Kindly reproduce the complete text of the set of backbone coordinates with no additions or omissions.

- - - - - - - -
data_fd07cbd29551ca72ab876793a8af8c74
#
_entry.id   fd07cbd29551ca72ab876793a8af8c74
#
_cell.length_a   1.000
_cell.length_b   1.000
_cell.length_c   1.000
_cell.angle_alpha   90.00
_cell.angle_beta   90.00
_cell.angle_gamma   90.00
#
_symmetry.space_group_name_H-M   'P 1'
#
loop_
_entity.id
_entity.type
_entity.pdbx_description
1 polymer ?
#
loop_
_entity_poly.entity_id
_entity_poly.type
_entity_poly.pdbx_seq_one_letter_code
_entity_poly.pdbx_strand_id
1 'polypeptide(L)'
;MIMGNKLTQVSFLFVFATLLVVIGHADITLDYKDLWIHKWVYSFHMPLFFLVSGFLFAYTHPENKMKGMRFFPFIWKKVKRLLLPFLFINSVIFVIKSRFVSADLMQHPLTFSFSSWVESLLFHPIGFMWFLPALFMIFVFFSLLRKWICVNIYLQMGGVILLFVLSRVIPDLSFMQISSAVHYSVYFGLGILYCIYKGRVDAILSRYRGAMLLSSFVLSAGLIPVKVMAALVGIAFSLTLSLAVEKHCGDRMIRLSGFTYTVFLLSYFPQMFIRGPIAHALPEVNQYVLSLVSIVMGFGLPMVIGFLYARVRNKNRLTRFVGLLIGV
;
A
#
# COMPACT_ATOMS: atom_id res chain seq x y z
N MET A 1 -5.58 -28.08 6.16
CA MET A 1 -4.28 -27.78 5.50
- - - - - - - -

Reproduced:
data_fd07cbd29551ca72ab876793a8af8c74
#
_entry.id   fd07cbd29551ca72ab876793a8af8c74
#
_cell.length_a   1.000
_cell.length_b   1.000
_cell.length_c   1.000
_cell.angle_alpha   90.00
_cell.angle_beta   90.00
_cell.angle_gamma   90.00
#
_symmetry.space_group_name_H-M   'P 1'
#
loop_
_entity.id
_entity.type
_entity.pdbx_description
1 polymer ?
#
loop_
_entity_poly.entity_id
_entity_poly.type
_entity_poly.pdbx_seq_one_letter_code
_entity_poly.pdbx_strand_id
1 'polypeptide(L)'
;MIMGNKLTQVSFLFVFATLLVVIGHADITLDYKDLWIHKWVYSFHMPLFFLVSGFLFAYTHPENKMKGMRFFPFIWKKVKRLLLPFLFINSVIFVIKSRFVSADLMQHPLTFSFSSWVESLLFHPIGFMWFLPALFMIFVFFSLLRKWICVNIYLQMGGVILLFVLSRVIPDLSFMQISSAVHYSVYFGLGILYCIYKGRVDAILSRYRGAMLLSSFVLSAGLIPVKVMAALVGIAFSLTLSLAVEKHCGDRMIRLSGFTYTVFLLSYFPQMFIRGPIAHALPEVNQYVLSLVSIVMGFGLPMVIGFLYARVRNKNRLTRFVGLLIGV
;
A
#
# COMPACT_ATOMS: atom_id res chain seq x y z
N MET A 1 -5.58 -28.08 6.16
CA MET A 1 -4.28 -27.78 5.50